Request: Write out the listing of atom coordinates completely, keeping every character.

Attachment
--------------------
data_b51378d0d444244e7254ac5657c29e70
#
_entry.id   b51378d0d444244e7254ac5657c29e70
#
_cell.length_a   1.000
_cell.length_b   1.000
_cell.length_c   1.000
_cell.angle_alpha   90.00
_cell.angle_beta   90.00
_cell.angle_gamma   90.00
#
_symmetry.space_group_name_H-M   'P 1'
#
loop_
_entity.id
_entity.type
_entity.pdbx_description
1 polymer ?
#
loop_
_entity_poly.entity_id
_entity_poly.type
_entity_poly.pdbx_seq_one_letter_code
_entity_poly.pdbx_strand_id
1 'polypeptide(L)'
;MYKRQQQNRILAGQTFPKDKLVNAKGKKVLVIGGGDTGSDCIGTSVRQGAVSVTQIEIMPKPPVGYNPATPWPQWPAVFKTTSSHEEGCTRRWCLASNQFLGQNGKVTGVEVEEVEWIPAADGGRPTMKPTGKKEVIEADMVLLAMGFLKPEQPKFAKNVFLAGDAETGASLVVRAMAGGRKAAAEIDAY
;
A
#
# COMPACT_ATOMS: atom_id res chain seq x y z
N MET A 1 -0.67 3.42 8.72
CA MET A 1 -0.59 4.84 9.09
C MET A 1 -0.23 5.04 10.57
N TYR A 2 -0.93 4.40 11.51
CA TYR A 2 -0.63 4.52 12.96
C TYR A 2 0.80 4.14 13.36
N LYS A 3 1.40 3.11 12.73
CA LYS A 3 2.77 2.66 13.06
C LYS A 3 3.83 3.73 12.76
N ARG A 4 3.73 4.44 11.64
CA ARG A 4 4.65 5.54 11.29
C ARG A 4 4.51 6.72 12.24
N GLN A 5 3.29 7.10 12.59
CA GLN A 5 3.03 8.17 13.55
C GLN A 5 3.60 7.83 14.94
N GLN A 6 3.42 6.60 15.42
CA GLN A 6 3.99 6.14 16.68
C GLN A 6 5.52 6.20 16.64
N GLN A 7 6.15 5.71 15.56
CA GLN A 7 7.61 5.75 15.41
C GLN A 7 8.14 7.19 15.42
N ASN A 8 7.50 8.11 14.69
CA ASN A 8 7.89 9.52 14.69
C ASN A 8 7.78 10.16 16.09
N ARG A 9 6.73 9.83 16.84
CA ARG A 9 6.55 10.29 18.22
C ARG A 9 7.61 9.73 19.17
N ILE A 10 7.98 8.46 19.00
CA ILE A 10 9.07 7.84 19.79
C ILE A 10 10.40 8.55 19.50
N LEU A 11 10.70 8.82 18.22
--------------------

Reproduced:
data_b51378d0d444244e7254ac5657c29e70
#
_entry.id   b51378d0d444244e7254ac5657c29e70
#
_cell.length_a   1.000
_cell.length_b   1.000
_cell.length_c   1.000
_cell.angle_alpha   90.00
_cell.angle_beta   90.00
_cell.angle_gamma   90.00
#
_symmetry.space_group_name_H-M   'P 1'
#
loop_
_entity.id
_entity.type
_entity.pdbx_description
1 polymer ?
#
loop_
_entity_poly.entity_id
_entity_poly.type
_entity_poly.pdbx_seq_one_letter_code
_entity_poly.pdbx_strand_id
1 'polypeptide(L)'
;MYKRQQQNRILAGQTFPKDKLVNAKGKKVLVIGGGDTGSDCIGTSVRQGAVSVTQIEIMPKPPVGYNPATPWPQWPAVFKTTSSHEEGCTRRWCLASNQFLGQNGKVTGVEVEEVEWIPAADGGRPTMKPTGKKEVIEADMVLLAMGFLKPEQPKFAKNVFLAGDAETGASLVVRAMAGGRKAAAEIDAY
;
A
#
# COMPACT_ATOMS: atom_id res chain seq x y z
N MET A 1 -0.67 3.42 8.72
CA MET A 1 -0.59 4.84 9.09
C MET A 1 -0.23 5.04 10.57
N TYR A 2 -0.93 4.40 11.51
CA TYR A 2 -0.63 4.52 12.96
C TYR A 2 0.80 4.14 13.36
N LYS A 3 1.40 3.11 12.73
CA LYS A 3 2.77 2.66 13.06
C LYS A 3 3.83 3.73 12.76
N ARG A 4 3.73 4.44 11.64
CA ARG A 4 4.65 5.54 11.29
C ARG A 4 4.51 6.72 12.24
N GLN A 5 3.29 7.10 12.59
CA GLN A 5 3.03 8.17 13.55
C GLN A 5 3.60 7.83 14.94
N GLN A 6 3.42 6.60 15.42
CA GLN A 6 3.99 6.14 16.68
C GLN A 6 5.52 6.20 16.64
N GLN A 7 6.15 5.71 15.56
CA GLN A 7 7.61 5.75 15.41
C GLN A 7 8.14 7.19 15.42
N ASN A 8 7.50 8.11 14.69
CA ASN A 8 7.89 9.52 14.69
C ASN A 8 7.78 10.16 16.09
N ARG A 9 6.73 9.83 16.84
CA ARG A 9 6.55 10.29 18.22
C ARG A 9 7.61 9.73 19.17
N ILE A 10 7.98 8.46 19.00
CA ILE A 10 9.07 7.84 19.79
C ILE A 10 10.40 8.55 19.50
N LEU A 11 10.70 8.82 18.22